The first six months of 2016 have seen a record number of drivers collect the keys to a shiny new car. Car finance has been driving this boom with more than 80 per cent of private buyers using credit to fund their purchase.
For buyers, using car finance is a simple way of enjoying a car they might not be able to own outright. For dealers and manufacturers, the explosion in the popularity of finance means increasing numbers of cars flowing out of showrooms.
However, many consumers don’t realise that it is possible to haggle over how much car finance costs. As we motor towards the September registration change, where around a fifth of the new cars sold this year are expected to leave dealerships, here are some simple steps car buyers can follow to get a better finance deal.
Do you want to end up owning the car?
You need to answer this question before investigating which car finance deal will best suit you. If you don’t want to own the car at the end of the typical three-year finance period – perhaps because you like to change to a new model every few years – personal loan or hire purchase products probably won’t give you the best deal.
A Personal Contract Purchase (PCP) or Personal Contract Hire (PCH) may be better suited to your needs. These effectively allow drivers to rent a new car for a defined time period, usually three years, before switching to another new model. MoneySavingExpert.com has a free tool to help steer car buyers in the direction of the most appropriate finance product for their needs.
Forget list price: what’s the car’s real price?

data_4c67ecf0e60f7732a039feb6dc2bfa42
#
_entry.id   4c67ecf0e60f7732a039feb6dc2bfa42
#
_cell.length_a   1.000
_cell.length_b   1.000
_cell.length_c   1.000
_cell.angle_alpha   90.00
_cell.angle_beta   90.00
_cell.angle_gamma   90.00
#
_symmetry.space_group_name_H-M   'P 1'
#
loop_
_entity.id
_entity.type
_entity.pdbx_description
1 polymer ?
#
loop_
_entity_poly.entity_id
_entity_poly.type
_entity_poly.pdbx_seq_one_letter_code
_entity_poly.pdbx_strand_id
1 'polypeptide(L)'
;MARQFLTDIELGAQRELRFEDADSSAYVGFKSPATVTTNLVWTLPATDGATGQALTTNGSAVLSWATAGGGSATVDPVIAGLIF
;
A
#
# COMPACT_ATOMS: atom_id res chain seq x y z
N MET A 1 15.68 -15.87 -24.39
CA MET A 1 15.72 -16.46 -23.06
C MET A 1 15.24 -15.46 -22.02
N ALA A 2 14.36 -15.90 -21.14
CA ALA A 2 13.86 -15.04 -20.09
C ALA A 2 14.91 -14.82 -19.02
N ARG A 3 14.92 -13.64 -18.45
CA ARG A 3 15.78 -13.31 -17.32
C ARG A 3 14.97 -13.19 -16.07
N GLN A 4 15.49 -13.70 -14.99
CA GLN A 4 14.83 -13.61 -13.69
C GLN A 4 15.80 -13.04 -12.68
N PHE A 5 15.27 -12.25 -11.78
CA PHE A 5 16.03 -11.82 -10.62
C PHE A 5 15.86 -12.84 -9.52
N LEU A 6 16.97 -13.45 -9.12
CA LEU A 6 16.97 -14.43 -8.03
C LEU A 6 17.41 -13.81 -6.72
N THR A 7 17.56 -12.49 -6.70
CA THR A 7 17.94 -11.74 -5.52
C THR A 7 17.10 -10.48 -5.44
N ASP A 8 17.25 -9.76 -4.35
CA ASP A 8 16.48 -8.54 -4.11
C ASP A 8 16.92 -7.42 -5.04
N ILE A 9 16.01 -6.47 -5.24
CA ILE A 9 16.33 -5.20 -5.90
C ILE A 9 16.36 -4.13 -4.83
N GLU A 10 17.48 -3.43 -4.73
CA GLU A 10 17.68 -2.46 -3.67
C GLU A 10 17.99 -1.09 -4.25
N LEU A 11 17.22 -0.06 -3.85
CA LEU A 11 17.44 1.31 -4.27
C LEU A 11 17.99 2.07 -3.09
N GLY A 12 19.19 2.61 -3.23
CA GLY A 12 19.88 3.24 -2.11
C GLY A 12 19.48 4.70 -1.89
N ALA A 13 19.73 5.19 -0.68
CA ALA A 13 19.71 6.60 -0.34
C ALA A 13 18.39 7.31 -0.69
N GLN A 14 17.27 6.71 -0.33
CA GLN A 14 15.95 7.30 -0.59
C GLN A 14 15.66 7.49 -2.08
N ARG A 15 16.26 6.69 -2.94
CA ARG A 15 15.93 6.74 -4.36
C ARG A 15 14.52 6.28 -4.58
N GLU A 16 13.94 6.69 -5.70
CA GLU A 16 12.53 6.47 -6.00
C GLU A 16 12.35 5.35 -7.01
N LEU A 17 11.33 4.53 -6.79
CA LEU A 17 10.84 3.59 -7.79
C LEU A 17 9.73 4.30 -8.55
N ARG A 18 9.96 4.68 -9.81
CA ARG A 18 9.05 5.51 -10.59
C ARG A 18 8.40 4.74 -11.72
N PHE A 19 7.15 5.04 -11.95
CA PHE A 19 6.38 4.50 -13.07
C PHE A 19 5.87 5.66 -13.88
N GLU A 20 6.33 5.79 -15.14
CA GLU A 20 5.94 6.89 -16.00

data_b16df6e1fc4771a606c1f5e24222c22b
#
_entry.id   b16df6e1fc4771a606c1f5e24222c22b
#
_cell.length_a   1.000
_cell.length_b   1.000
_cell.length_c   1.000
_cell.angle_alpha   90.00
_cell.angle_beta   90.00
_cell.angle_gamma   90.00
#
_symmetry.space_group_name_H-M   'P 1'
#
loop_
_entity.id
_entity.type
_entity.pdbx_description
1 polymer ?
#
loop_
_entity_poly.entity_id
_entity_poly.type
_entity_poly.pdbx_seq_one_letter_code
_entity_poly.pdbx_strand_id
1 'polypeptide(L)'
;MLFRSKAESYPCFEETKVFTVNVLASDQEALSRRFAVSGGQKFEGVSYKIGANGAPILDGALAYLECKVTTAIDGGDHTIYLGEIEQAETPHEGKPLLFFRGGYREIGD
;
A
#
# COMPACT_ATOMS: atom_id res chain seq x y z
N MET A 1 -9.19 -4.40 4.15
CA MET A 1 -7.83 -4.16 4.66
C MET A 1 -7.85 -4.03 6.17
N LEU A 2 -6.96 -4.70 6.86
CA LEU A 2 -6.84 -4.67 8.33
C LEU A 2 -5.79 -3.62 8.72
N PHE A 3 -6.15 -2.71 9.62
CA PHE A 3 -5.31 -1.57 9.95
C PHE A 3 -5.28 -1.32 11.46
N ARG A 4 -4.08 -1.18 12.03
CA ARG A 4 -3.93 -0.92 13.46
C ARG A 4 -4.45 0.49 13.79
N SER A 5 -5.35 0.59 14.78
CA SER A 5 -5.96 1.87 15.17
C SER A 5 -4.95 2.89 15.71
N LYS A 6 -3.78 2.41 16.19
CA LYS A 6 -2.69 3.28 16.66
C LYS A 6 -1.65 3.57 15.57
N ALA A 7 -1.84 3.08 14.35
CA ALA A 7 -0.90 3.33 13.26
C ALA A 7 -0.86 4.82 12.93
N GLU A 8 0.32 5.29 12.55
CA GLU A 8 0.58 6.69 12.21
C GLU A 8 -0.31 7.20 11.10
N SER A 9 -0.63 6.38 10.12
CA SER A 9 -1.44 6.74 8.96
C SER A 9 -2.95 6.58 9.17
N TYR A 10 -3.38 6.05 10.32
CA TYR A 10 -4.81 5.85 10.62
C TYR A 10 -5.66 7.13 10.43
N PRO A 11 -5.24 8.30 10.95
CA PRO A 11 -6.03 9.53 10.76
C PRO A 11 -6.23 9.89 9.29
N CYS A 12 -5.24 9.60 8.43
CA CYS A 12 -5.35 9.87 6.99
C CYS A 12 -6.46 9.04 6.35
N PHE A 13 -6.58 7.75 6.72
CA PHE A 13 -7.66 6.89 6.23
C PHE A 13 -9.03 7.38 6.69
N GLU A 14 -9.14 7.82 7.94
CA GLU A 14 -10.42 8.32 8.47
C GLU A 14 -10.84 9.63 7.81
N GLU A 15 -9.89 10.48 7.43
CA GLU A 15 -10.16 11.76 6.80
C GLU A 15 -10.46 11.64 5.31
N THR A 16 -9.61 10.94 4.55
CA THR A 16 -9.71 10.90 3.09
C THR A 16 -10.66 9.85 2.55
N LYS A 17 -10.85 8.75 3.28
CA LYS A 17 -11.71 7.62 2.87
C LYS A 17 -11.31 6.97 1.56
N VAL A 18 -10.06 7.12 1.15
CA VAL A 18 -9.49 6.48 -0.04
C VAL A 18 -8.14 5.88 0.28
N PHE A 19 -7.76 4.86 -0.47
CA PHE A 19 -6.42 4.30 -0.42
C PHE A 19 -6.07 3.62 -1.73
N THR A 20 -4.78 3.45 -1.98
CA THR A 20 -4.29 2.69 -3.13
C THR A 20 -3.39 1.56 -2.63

Let’s say you want to treat yourself to a sporty little number, like a new Ford Fiesta ST. Visit car sales bidding sites, like Carwow and Drivethedeal. These cut out the stress of haggling, by inviting dealers to put their best price on the table to secure your custom.
Next, contact a handful of Ford dealers. Let them know you’re a serious buyer shopping for the best deal, and ask them for their best price on a Fiesta ST. Finance deals are worked out around the price of the car so finding its true price could save you hundreds, or possibly thousands of pounds. You can then start to build finance quotes around that discounted price.
Compare car finance products
Once you know the car you want to buy and its true price (see above), it’s time for some more homework. You should compare finance products from high street lenders with those from car dealers or manufacturers. Concentrate on the total loan amount rather than the monthly repayment sum.
Price comparison websites can do most of the legwork for you when researching high street lenders’ rates. Car makers’ websites, or good old-fashioned phoning around dealers will show the best finance deals from the motor industry.
Different dealers will be able to offer different discounts so you can play them against one another for the best finance quote. Make it clear to each dealer that they are one of a handful that you are asking for a quote, and that they should provide their best and final offer to save time for all concerned.
Focus on the total sum repayable
Often, there will be a lot to take in with any car finance agreement. There may be a deposit contribution from the manufacturer (effectively a discount used as an incentive), you’ll need to check the number of months of the finance period, any future guaranteed residual value for the car and, of course, the interest you’ll be paying on the loan plus any arrangement fees (APR).
The most important figure is the total sum repayable over the loan period. Any dealer or lender should provide a transparent, detailed summary of the finance, which must outline the total cost of the loan. This is the number buyers should focus on to get the best deal.
Push for a lower APR
The annual percentage rate or APR is the overall cost of the loan. Use this as a bargaining tool, and push the dealer or lender for a better APR. From personal experience, a manufacturer-franchised car dealer was able to nearly halve the APR on a PCP before I’d even started turning the thumbscrews. The first offer from a dealer is rarely likely to be its best.
If the deal’s not right, walk away and wait
Expert hagglers who want to buy are happy to let sellers stew for a bit. If you choose to walk away, before you know it, your phone will be ringing and the salesperson will have somehow managed to come up with a better finance offer.